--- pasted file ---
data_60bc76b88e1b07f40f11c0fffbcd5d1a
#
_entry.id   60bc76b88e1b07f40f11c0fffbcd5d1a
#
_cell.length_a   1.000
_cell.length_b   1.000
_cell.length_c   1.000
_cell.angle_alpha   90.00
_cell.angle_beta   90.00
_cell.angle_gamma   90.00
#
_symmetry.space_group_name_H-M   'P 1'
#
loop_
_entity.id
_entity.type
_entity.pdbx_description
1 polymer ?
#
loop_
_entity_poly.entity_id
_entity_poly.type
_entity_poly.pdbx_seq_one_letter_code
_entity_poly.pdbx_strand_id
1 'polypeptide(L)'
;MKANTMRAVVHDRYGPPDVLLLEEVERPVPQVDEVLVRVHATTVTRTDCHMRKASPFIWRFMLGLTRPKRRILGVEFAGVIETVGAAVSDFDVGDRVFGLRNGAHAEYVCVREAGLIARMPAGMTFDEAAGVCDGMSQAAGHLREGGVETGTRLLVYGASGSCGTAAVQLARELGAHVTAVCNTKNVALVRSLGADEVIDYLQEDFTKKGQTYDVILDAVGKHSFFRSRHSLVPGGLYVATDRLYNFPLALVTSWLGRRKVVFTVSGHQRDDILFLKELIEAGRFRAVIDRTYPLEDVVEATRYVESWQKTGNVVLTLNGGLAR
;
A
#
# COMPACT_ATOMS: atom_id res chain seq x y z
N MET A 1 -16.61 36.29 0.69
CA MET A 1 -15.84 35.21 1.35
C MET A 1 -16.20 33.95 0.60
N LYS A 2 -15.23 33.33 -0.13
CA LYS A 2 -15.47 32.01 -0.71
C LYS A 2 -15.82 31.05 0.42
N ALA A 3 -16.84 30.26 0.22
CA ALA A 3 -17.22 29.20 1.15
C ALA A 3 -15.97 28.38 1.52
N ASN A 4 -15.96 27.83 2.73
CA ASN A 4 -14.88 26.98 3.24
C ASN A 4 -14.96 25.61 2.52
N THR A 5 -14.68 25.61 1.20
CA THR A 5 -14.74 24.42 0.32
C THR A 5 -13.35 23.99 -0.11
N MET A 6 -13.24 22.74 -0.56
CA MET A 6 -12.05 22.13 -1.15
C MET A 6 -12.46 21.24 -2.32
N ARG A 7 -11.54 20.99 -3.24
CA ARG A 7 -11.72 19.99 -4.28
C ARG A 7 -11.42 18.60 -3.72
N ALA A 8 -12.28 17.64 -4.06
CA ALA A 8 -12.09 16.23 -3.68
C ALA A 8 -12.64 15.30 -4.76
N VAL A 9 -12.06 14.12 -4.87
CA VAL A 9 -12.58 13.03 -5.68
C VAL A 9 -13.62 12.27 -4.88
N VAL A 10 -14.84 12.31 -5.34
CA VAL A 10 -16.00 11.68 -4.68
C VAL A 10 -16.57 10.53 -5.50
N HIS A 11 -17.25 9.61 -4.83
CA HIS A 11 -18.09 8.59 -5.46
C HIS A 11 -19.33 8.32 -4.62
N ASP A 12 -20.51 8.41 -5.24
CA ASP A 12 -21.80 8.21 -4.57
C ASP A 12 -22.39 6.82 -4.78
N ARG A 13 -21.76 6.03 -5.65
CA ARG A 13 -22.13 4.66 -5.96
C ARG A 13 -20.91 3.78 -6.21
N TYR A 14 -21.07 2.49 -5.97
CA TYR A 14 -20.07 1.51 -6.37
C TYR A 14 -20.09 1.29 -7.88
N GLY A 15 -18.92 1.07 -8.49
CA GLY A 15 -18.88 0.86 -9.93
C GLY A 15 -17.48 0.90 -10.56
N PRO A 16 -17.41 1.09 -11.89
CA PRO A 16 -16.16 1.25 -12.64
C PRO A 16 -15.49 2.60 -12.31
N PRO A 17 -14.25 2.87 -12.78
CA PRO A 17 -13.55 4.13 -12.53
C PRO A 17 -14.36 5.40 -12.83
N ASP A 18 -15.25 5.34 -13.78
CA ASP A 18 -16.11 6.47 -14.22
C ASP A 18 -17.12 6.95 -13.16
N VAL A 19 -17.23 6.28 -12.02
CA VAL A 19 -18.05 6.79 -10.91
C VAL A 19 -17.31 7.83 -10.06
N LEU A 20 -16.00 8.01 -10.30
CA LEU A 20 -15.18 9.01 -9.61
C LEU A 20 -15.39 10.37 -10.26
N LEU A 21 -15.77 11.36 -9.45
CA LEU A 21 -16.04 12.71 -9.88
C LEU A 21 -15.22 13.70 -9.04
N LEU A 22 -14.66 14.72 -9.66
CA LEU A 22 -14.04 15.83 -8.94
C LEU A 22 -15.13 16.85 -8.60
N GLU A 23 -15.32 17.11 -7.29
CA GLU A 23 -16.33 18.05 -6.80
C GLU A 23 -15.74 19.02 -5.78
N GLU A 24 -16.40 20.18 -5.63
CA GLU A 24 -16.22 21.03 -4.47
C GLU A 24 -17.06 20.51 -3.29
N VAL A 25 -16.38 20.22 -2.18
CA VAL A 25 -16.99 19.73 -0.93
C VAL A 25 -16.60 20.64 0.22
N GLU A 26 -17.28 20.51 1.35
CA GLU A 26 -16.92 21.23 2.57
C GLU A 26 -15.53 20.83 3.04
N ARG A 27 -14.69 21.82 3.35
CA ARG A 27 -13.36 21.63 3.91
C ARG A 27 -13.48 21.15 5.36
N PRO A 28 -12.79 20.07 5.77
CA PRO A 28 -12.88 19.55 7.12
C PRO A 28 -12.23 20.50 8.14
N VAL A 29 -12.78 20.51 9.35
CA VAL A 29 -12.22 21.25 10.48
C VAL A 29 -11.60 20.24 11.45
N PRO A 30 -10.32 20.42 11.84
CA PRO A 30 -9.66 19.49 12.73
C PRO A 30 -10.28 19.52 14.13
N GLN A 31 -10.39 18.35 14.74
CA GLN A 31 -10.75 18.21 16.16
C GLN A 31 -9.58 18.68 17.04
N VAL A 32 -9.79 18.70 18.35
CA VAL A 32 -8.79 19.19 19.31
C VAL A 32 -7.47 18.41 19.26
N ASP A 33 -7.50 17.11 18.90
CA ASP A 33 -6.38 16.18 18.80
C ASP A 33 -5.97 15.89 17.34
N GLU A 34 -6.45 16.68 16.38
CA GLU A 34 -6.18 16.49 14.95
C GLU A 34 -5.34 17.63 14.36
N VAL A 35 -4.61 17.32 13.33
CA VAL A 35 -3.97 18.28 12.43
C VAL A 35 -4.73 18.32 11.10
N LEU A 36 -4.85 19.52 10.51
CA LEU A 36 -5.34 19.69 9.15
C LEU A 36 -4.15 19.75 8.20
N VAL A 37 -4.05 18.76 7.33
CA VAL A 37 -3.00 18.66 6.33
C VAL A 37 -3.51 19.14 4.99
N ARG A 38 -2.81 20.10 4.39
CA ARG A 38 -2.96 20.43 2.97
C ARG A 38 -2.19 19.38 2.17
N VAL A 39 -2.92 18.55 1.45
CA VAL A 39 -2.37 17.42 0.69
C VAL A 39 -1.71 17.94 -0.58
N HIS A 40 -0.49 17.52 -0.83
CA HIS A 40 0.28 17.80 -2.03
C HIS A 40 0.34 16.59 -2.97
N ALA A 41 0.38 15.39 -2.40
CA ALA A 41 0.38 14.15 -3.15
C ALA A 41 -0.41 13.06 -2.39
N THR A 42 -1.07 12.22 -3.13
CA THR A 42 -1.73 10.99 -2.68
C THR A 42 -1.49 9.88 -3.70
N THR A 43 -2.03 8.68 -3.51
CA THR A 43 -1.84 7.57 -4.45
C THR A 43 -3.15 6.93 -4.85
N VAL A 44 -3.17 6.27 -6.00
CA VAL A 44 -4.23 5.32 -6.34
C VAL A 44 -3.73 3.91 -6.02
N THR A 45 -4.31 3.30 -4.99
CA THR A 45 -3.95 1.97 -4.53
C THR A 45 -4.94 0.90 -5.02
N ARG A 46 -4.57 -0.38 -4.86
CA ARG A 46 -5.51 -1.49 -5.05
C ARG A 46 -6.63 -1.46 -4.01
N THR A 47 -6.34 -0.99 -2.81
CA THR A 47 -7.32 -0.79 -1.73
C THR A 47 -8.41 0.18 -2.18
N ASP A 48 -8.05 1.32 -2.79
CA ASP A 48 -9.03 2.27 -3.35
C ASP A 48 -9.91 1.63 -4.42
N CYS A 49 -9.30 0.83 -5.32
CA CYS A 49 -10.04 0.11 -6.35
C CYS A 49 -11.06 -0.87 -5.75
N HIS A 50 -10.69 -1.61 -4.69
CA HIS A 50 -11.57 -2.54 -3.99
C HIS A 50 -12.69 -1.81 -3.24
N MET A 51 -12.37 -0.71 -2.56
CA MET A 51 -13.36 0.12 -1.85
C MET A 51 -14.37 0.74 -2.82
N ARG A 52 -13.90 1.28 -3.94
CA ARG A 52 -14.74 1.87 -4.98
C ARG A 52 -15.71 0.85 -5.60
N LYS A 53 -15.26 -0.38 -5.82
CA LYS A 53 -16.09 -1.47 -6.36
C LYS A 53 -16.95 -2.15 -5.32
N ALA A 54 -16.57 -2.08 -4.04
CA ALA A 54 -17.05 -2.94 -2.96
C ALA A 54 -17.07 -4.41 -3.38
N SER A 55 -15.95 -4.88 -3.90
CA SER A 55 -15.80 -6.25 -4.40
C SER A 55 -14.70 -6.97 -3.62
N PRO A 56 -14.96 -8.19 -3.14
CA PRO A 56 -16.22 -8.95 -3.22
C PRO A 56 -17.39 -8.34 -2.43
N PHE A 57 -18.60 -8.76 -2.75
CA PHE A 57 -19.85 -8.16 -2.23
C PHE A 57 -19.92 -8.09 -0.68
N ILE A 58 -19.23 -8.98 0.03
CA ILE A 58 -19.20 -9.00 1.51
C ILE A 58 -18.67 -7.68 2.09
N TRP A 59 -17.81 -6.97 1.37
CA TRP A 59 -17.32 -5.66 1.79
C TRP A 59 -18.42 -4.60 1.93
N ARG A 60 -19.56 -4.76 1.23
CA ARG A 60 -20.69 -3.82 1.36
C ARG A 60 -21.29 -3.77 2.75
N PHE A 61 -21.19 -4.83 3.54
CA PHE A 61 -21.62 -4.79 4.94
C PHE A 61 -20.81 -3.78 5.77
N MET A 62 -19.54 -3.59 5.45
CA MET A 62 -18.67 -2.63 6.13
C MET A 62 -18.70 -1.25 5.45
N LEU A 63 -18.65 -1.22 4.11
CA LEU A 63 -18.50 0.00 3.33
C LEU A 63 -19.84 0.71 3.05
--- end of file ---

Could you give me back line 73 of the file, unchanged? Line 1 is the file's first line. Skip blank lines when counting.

N GLY A 15 -18.92 1.07 -8.49